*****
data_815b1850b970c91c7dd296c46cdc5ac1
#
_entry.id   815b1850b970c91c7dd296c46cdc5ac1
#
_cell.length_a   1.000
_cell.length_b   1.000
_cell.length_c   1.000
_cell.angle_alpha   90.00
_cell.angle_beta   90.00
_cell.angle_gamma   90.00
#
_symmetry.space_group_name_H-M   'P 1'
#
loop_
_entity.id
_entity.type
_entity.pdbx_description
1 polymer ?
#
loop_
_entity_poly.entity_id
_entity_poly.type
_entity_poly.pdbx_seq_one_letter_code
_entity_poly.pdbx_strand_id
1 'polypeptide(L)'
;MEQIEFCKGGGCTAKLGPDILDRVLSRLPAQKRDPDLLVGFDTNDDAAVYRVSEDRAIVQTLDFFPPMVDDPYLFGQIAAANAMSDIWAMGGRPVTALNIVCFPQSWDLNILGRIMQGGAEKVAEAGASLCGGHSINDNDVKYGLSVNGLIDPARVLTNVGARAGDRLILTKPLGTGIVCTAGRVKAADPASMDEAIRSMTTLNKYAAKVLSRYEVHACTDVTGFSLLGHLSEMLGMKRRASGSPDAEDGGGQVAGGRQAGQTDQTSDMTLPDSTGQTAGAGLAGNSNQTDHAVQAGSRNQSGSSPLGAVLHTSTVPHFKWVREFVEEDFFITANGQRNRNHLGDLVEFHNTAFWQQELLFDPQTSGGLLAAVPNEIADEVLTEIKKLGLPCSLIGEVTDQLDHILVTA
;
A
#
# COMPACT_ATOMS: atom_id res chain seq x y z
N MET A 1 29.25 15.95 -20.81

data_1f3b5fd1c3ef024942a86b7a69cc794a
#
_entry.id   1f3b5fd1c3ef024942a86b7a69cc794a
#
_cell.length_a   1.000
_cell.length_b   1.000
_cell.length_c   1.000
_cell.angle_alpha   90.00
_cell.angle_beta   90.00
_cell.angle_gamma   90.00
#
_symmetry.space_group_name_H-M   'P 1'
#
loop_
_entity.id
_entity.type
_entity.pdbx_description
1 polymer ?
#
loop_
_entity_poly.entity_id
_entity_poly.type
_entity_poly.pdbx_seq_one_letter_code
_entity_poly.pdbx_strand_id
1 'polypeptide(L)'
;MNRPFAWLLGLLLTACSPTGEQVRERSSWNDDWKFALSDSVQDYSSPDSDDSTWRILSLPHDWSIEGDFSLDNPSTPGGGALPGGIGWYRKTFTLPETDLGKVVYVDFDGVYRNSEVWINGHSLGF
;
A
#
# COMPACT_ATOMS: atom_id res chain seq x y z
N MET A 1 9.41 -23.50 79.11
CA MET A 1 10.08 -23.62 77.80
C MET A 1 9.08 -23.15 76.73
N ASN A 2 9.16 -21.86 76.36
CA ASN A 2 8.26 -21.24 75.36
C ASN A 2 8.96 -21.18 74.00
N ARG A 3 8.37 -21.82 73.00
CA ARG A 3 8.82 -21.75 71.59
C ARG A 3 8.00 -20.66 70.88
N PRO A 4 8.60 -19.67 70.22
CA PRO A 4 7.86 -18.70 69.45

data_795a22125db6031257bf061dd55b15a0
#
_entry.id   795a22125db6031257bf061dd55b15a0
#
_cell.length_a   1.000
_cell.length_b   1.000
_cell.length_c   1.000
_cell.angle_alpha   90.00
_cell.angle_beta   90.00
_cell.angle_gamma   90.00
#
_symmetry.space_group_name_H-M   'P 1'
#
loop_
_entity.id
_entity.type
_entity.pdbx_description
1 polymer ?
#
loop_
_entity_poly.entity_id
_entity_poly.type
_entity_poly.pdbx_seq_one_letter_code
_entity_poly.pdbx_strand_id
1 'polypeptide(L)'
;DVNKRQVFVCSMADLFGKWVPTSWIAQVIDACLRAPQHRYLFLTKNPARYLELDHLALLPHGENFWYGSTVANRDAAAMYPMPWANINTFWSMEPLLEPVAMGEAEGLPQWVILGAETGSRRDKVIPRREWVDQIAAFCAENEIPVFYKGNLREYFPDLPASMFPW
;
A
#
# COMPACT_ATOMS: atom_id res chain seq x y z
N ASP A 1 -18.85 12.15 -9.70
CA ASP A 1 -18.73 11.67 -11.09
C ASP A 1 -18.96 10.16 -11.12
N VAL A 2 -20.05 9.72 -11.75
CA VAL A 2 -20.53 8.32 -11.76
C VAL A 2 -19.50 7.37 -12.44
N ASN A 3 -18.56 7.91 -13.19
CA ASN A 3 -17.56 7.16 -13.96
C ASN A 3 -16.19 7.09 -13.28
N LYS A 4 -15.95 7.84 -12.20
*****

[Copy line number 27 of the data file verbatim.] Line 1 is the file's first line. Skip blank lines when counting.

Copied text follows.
;